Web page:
This factor exponentially increases the chances of suffering an overtraining syndrome, specially if we are not experts or if we are not fully adapted to high intensity activities. If we are beginners, we should be even more careful since we do not fully control this capacity. We have to learn to interpret the signs of the body and, regardless of our calendar, we will rest instead of train if it is necessary.

Excess of training

The most serious cases of overtraining can result in Rhabdomyolysis

Nervous System Exhaustion

If we keep into account the implications of this concept, we may understand the theories about what causes it better:

In each movement that we make, the brain switches on a button that produces brain activity. A flow of signals travel from the brain to the muscles, which produces contractile movement. We call this neurotransmitter pathway.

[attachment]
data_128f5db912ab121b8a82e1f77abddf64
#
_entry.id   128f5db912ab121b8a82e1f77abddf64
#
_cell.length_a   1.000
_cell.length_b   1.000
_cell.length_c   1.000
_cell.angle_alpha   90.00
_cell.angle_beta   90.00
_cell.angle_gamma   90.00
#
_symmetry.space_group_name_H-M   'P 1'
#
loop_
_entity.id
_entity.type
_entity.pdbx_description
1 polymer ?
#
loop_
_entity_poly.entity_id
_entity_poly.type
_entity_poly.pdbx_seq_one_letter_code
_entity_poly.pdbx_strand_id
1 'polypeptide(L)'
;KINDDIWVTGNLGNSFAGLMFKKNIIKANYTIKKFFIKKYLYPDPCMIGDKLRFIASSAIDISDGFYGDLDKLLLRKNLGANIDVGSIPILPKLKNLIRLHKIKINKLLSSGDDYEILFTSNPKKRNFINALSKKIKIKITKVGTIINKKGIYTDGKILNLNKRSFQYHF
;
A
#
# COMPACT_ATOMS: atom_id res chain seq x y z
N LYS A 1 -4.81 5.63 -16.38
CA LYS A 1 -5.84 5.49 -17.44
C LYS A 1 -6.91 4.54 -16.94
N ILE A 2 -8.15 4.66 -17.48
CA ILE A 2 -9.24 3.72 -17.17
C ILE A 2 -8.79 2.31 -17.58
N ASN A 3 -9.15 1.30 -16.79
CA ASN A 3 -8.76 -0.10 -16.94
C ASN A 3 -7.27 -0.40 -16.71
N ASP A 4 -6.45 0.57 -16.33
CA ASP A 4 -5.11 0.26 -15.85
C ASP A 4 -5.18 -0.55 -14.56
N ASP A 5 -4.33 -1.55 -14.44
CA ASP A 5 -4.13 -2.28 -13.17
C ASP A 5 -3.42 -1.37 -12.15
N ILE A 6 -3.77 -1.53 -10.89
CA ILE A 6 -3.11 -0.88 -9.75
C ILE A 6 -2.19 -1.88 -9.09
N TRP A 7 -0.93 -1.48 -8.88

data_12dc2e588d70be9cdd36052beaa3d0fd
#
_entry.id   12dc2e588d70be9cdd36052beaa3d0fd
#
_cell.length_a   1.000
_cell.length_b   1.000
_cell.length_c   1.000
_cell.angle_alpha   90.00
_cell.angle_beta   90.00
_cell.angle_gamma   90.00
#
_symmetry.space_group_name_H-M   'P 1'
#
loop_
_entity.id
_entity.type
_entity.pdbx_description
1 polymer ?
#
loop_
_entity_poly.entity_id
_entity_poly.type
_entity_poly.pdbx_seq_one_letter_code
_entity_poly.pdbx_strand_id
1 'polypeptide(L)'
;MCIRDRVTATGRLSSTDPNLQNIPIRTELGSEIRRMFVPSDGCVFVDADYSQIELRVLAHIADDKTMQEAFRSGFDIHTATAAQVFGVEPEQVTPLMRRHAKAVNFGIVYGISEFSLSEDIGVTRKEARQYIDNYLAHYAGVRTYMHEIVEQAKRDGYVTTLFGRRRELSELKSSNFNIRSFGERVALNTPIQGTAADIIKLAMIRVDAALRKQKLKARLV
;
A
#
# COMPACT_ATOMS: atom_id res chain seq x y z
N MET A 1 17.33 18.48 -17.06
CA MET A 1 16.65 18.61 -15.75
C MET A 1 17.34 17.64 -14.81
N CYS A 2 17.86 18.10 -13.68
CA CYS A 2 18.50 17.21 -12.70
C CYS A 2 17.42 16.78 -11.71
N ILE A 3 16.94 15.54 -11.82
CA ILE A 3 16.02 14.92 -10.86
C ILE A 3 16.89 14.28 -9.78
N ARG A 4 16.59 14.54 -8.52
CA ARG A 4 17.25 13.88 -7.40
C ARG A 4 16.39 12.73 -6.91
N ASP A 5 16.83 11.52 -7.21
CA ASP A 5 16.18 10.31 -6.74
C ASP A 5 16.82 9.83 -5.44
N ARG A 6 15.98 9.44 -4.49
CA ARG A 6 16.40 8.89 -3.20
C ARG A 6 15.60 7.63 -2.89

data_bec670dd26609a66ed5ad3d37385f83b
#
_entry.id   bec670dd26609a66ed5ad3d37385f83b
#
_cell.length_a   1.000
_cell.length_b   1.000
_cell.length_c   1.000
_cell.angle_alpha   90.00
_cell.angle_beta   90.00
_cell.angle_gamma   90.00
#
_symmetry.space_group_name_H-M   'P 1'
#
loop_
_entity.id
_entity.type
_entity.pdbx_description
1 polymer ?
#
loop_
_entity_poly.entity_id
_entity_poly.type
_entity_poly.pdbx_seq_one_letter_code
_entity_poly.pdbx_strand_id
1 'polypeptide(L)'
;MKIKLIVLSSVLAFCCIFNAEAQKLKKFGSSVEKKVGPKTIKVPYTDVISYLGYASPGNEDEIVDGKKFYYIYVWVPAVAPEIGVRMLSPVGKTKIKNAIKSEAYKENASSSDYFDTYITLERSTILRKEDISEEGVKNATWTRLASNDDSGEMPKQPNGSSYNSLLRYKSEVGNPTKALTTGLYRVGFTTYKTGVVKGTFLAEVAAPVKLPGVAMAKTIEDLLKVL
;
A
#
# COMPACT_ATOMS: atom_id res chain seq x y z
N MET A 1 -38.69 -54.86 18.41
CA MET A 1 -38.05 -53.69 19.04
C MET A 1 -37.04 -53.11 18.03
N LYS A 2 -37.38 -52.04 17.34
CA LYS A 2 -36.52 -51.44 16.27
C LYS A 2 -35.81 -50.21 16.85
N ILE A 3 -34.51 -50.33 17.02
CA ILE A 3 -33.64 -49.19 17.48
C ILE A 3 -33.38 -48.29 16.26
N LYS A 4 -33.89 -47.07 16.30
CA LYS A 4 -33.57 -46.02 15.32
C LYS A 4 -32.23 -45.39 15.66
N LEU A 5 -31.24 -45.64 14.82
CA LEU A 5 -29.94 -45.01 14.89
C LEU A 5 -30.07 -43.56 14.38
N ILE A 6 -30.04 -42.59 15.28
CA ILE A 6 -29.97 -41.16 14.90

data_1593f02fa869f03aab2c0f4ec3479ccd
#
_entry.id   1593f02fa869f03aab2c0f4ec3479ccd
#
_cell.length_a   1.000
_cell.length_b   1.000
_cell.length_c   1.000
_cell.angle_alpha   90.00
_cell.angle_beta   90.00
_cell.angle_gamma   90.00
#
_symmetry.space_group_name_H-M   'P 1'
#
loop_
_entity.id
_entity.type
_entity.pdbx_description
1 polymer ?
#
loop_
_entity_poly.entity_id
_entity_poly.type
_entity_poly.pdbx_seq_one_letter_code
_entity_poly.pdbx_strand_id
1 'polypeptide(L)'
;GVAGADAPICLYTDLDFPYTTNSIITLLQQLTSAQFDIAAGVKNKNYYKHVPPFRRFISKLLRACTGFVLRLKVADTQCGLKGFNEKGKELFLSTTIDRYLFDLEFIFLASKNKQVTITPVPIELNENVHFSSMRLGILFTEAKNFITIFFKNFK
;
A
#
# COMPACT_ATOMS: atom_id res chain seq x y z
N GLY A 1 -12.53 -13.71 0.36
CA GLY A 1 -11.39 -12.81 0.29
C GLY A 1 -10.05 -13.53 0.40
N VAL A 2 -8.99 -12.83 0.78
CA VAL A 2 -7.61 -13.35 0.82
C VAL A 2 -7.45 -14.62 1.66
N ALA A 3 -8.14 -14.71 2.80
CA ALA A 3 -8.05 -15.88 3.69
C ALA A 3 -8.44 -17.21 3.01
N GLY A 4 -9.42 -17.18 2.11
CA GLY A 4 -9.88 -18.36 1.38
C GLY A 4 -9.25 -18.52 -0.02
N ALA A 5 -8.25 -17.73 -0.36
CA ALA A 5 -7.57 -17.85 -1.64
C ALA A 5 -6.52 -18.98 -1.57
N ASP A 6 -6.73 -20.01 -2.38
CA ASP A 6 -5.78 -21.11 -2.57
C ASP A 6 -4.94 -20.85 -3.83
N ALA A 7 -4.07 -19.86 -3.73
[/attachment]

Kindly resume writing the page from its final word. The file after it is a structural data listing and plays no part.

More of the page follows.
After several intense workouts (specially anaerobic ones), there is a decay or strangulation of the pathway, even though the muscles are perfectly fine. We will be stronger, faster, and more capable to perform the activity due to the overload principle. The endurance athlete will run faster each week; the strength athlete will increase the weight and volume of workouts…


Our brain monitors everything we do, and it keeps a safety margin for intense activities. As soon as we surpass it, the brain will send sings of fatigue and tiredness as an alarm in order to prevent any damage.

Lack of Nutrients

Keeping a high volume of training and intensity without the corresponding calories supply can result in an incomplete recovery since our body needs fuel to perform. At the same time, not providing enough carbohydrates will be counterproductive if the workout demands the glycolytic pathway. Moreover, not meeting the protein requirements will produce a lack of amino acids, which are essential elements for muscle regeneration.